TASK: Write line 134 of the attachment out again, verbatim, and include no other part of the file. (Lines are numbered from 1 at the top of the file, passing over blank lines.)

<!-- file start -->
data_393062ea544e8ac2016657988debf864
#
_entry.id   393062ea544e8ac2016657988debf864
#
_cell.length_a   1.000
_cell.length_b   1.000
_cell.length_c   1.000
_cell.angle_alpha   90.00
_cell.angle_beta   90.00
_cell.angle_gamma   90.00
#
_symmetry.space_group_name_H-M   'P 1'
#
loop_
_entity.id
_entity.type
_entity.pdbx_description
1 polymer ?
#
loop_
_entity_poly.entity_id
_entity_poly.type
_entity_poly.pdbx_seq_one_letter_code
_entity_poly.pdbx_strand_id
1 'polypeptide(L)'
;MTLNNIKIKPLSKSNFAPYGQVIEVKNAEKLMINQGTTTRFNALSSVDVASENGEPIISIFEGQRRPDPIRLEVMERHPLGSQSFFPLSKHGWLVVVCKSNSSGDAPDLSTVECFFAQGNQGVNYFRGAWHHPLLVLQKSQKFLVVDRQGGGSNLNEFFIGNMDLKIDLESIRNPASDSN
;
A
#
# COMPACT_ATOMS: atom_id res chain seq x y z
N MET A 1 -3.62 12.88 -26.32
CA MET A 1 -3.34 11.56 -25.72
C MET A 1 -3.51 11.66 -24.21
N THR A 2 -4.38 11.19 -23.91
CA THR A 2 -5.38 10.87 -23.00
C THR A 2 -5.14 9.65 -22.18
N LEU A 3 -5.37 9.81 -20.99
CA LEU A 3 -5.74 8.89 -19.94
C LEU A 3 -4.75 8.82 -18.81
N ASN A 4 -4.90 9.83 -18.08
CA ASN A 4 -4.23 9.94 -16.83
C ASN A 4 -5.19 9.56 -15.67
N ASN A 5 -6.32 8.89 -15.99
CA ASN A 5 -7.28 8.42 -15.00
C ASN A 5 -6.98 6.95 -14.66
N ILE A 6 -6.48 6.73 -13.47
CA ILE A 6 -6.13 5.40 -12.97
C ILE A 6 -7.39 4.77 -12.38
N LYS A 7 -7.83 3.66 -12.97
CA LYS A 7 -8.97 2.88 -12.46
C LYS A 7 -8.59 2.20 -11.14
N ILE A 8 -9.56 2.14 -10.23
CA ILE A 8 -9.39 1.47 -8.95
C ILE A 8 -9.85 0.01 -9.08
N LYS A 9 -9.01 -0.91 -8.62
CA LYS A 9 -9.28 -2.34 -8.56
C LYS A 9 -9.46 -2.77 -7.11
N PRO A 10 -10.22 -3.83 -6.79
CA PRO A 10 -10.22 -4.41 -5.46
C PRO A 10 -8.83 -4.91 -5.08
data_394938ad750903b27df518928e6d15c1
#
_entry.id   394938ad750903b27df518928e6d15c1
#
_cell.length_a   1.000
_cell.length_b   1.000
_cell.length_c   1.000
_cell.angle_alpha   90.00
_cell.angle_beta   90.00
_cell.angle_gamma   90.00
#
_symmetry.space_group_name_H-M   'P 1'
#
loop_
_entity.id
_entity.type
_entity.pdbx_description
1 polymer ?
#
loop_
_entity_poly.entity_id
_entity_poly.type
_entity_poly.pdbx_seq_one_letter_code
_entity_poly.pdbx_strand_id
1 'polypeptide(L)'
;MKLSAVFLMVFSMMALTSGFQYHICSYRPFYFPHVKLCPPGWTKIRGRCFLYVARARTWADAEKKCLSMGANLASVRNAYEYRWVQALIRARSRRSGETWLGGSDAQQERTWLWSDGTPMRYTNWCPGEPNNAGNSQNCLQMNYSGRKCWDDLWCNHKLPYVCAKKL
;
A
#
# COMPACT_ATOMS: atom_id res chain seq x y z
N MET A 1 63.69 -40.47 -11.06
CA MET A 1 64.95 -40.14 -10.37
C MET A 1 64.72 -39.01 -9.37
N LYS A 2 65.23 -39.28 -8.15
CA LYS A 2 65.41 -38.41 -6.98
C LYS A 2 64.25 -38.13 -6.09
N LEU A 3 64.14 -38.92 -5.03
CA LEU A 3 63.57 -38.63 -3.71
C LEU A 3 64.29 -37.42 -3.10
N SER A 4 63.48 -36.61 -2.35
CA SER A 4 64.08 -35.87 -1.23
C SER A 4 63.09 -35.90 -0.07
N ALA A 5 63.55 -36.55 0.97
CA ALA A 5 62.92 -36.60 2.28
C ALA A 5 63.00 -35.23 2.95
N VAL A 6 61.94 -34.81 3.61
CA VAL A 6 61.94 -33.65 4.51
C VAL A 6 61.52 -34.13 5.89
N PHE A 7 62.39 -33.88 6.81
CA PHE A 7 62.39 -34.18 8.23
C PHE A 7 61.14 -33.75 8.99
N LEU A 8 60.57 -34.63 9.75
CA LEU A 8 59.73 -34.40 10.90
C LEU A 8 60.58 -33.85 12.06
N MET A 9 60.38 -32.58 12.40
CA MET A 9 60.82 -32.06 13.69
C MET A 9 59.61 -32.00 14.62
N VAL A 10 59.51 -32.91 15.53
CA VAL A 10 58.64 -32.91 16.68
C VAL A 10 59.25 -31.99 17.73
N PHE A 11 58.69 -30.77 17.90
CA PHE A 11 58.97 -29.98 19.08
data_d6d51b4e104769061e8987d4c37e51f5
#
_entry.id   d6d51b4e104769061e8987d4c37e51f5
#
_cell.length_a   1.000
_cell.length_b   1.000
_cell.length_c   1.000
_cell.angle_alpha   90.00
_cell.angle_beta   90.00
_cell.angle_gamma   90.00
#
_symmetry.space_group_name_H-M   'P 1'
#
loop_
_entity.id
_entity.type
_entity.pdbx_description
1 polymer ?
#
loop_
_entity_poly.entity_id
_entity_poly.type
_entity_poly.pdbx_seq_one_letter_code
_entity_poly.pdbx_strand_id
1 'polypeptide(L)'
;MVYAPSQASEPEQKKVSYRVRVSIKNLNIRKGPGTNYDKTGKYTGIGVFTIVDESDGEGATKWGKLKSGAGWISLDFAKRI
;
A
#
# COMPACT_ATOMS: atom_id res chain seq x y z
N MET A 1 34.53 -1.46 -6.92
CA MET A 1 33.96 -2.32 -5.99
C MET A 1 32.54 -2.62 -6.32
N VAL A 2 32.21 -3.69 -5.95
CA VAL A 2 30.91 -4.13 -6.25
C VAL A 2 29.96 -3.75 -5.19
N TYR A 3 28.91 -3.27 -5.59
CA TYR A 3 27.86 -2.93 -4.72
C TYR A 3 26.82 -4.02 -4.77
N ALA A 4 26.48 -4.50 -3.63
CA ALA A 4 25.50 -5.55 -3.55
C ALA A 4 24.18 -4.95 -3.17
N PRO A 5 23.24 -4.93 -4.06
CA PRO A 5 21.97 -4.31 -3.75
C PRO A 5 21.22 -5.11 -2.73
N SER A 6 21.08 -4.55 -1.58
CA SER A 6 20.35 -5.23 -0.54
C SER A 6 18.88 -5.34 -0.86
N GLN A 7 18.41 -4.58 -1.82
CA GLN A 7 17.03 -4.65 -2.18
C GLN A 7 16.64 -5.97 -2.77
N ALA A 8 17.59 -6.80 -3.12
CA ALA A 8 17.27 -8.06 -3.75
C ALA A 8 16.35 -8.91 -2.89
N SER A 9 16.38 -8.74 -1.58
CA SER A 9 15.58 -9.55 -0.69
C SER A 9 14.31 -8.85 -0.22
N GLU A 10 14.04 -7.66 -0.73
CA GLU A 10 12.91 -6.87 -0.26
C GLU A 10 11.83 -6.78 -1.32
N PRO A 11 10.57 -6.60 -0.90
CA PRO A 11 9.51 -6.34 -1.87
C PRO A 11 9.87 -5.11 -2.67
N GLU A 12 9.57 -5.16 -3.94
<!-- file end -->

_symmetry.space_group_name_H-M   'P 1'